Zan awakes with no memory of who she is, surrounded by the Katazyrna people who say are her family but whom her instincts scream at not to trust. She could save the ship from decay and ruin — but the more she learns about the Katazyrna, the more she discovers their lies, even from the woman she loves.
As a fan of both space opera and Kameron Hurley, I was extremely excited to hear about The Stars Are Legion. Having read Hurley’s The Mirror Empire along with a number of her essays, I knew I’d enjoy the voice of Legion, and I looked forward to seeing a fantasy writer playing in a science fiction universe.
While Legion held a number of themes I’ve come to expect from Hurley’s work, though, my main observation about Legion was that it really didn’t feel strongly like a science fiction work. Much of the science in Legion just doesn’t work — I would describe the book more as a science fantasy. (I have a theory that the book isn’t actually set in space, but inside a human body, but that’s a topic for another discussion.)
The characters in Legion are largely motivated by abuse. Jayd Katazyrna, the woman Zan loves, has an extremely tense relationship with her mother, Lord Katazyrna; as the story progresses, we learn more about Lord Katazyrna’s psychological abuse of all her children, which manifests in different ways in each. Abuse takes many forms in the Legion: the abuse the upper classes give to the lower, the way the Lords abuse their power as they try to take even more, and the way the people abuse each other. While it does make for an intense and compelling novel, the depictions of psychological and physical abuse can be very upsetting.
Another reason to caution readers away from Legion is for the somewhat disturbing imagery present in the novel. The ships of the Legion are living beings and are made of actual flesh. One of Zan’s first encounters with others on the ship is in a room containing a table covered with stitched-on human skin.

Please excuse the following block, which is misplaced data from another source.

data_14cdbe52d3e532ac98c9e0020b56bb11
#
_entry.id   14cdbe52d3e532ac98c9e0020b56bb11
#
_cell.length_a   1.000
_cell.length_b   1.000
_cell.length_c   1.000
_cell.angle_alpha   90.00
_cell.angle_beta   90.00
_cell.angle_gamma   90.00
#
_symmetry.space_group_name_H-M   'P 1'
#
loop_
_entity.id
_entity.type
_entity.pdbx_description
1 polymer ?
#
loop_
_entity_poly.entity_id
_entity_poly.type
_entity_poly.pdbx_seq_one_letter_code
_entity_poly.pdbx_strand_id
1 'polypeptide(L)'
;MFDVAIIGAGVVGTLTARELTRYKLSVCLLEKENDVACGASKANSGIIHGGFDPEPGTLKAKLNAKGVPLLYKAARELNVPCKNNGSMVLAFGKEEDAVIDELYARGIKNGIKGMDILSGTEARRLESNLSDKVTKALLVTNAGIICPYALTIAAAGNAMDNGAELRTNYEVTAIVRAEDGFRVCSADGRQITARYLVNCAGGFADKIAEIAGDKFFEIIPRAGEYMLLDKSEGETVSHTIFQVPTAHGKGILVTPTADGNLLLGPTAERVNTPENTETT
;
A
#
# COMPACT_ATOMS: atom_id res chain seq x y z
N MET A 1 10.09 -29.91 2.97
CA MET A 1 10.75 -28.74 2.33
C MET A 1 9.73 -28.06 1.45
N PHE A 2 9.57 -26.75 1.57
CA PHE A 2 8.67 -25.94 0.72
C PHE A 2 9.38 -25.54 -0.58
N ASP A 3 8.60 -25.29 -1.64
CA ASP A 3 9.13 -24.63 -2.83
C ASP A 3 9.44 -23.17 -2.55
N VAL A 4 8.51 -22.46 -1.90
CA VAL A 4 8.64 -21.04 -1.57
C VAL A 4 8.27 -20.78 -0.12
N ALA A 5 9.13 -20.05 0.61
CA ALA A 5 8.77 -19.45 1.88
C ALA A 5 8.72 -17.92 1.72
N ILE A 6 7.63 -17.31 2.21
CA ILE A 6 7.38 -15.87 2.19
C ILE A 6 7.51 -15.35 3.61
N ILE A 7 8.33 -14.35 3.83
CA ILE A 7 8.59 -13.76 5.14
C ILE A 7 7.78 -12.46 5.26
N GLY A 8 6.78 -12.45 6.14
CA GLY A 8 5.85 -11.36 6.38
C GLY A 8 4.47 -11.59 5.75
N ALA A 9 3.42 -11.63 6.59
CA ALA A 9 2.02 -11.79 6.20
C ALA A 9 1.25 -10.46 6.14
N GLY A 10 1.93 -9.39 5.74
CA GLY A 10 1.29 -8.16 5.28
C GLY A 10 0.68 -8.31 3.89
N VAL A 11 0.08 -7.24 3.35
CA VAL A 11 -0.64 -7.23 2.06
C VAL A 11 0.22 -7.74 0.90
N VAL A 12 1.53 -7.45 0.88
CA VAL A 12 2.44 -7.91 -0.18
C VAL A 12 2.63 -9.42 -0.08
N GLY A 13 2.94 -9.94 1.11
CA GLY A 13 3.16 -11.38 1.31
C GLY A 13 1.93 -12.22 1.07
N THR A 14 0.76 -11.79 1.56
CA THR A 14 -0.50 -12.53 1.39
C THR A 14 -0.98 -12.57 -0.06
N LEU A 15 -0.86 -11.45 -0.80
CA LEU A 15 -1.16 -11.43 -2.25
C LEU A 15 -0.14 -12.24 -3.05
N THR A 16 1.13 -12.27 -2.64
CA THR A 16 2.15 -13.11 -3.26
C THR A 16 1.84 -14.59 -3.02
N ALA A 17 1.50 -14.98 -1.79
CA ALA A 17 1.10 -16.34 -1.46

The people of the Legion also eat gelatin made from their dead compatriots as their primary food source. Cannibalism isn’t a new element in Hurley’s work, though — Mirror Empire features a culture that ceremonially consumes its dead as part of their religion — but the attitudes in Legion are very different, and it’s probably more than a bit disturbing for squeamish readers.
There’s one more aspect of Legion I feel should be discussed. A lot of buzz I’ve seen around this book in particular is that it’s about lesbians in space. While this is technically true, I would not at all recommend this book for readers seeking a lesbian romance story.
Every character in The Stars Are Legion is a cisgender female. This is an important plot point, actually. And yes, every romantic relationship is a lesbian relationship because of that fact. However, there are no romantic relationships in this book that I would consider healthy; if I read a book for the romance aspect, I do want to see healthy and happy relationships, not the twisted and abusive ones found here.
Legion is a wonderful book, and I did enjoy it for the way it made me think about the world, but it’s not a book to read if you’re looking specifically for better and more diverse types of romances. If you’re not super interested in happy romances, this would be a perfectly fine book for you, but if any book epitomizes our Toxic Romance theme for this month, this one is it.
While I truly enjoyed The Stars Are Legion, it’s definitely not perfect for all readers. It’s a great science fiction read for fantasy-lovers and perfect for people who aren’t precisely squeamish. And, of course, avid Hurley fans will truly enjoy this book.
4 out of 5 stars
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